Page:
Once Schembechler retired from coaching I had to find another coach to throw my support behind. It took a few years, but there was this former assistant coach from Notre Dame who had gotten a new gig coaching for the Wisconsin Badgers. Barry Alvarez did a fantastic job for the Badgers. Like Bo he took the Badgers to conference wins and Rose Bowl victories. Like Bo there were no National Championships. Like Bo his success can be measured by wins on the field, the respect he earned from his staff, players and fans. That makes them both winners in my book.

It may take me a few more years to find another coach to admire in the big game, but every year I look forward to the start of college football. Meanwhile I think there's this other coach at Wisconsin who did a great job in his freshman season. Hmmm?

Monday, November 06, 2006


That's the main drag in my hometown of Manistique, Michigan. It hasn't changed much over the years, but the town continues to. I just got back from vacationing there where I visited with family members.

Being a reporter I have to write about my observations, which were many and some were just strange. Driving through Peshtigo I spotted a mannequin fully dressed standing with its back to the street. The hands were placed zipper level and mocked a position sometimes taken by the after hours bar crowd who can't wait until they get home.

There's a new Arby's restaurant in Manistique. That's a big deal in a town of 3,500 and could become gossip central for the breakfast goers. Gasoline was $2.23 a gallon when I traveled through Escanaba and $2.29 when I got back to Fondy.

My sister Diana shared a story with me that I just had to tell, although it's going to gross some out. She works as a secretary at a Catholic school. One day the lady who oversees their pre-school program came in and told her she caught a four-year old boy in the restroom drinking out of a urinal. The next day the janitor came in and said he caught a four-year old boy licking a urinal. I told her that it sounds like a bad Up'er joke. She said more likely mom and dad should have explained the difference between a urinal and a drinking fountain to their youngster.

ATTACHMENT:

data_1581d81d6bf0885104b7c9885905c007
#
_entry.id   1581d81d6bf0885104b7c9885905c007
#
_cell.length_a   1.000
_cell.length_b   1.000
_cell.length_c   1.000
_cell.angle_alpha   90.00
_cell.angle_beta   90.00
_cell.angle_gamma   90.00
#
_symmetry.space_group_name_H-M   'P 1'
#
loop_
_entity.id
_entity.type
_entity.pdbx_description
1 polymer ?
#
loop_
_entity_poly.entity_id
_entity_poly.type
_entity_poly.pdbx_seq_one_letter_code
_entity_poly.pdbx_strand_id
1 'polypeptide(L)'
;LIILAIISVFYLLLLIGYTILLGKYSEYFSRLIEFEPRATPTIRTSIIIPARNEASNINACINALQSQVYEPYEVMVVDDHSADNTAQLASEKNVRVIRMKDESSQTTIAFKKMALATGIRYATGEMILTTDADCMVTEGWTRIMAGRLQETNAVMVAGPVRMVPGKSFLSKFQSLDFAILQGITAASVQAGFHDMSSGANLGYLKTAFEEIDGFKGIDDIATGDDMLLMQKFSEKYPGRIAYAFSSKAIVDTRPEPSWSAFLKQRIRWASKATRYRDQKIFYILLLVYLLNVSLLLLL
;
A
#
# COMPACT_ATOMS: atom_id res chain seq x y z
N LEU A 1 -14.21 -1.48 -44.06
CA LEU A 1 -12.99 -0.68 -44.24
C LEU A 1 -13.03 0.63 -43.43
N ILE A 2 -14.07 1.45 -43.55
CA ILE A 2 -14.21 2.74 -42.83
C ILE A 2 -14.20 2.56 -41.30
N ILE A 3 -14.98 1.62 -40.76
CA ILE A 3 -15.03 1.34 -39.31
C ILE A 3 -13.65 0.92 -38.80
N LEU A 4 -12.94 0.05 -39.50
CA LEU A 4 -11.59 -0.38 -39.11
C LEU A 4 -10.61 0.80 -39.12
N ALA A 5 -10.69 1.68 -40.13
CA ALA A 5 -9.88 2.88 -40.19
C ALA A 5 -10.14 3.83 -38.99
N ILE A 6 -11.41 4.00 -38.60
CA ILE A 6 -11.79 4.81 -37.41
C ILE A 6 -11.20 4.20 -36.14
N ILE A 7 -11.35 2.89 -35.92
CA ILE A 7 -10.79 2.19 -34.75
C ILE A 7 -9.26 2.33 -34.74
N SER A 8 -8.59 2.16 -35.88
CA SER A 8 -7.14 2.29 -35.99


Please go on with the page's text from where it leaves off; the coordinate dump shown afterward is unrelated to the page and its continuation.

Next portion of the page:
Having Halloween off I helped pass out candy and popcorn balls to trick or treaters. In Manistique they held trick or treating on Halloween. I kept up the tradition of buying too much candy. I never can seem to get that right. My nephews Max and Derek went as a hippie and ghoul respectively. At least that's what I think they were shooting for. Since they are family they got a popcorn ball and one piece each of the three different kinds of candy we were passing out. Derek asked if he could have three of each.

Going on vacation gives me a chance to listen to other radio stations and watch other television channels. It gives me comfort that Michigan's candidates for office also use dirty tactics in their advertising. Thank goodness the Badger state isn't alone in that. Manistique cable television subscribers get two Green Bay TV stations (channels 5 and 11). The Marquette, Michigan station Channel 6 has a lot to cover, but often not much that really grabs you. One of their reports was on a picket in front of a Manistique casino by workers who claimed they were laid off because they aren't Native American. That was in the 7 p.m. newscast. During the 6 p.m. newscast they ran an ad for that casino.

One radio station from the northern part of the Lower Peninsula ran a promo for their morning show. A key radio personality for that show goes by the name "Omelet." I hope no one at KFIZ gets the swift idea to rename me for "The Breakfast Club." Now here's "Flapjack" with the news.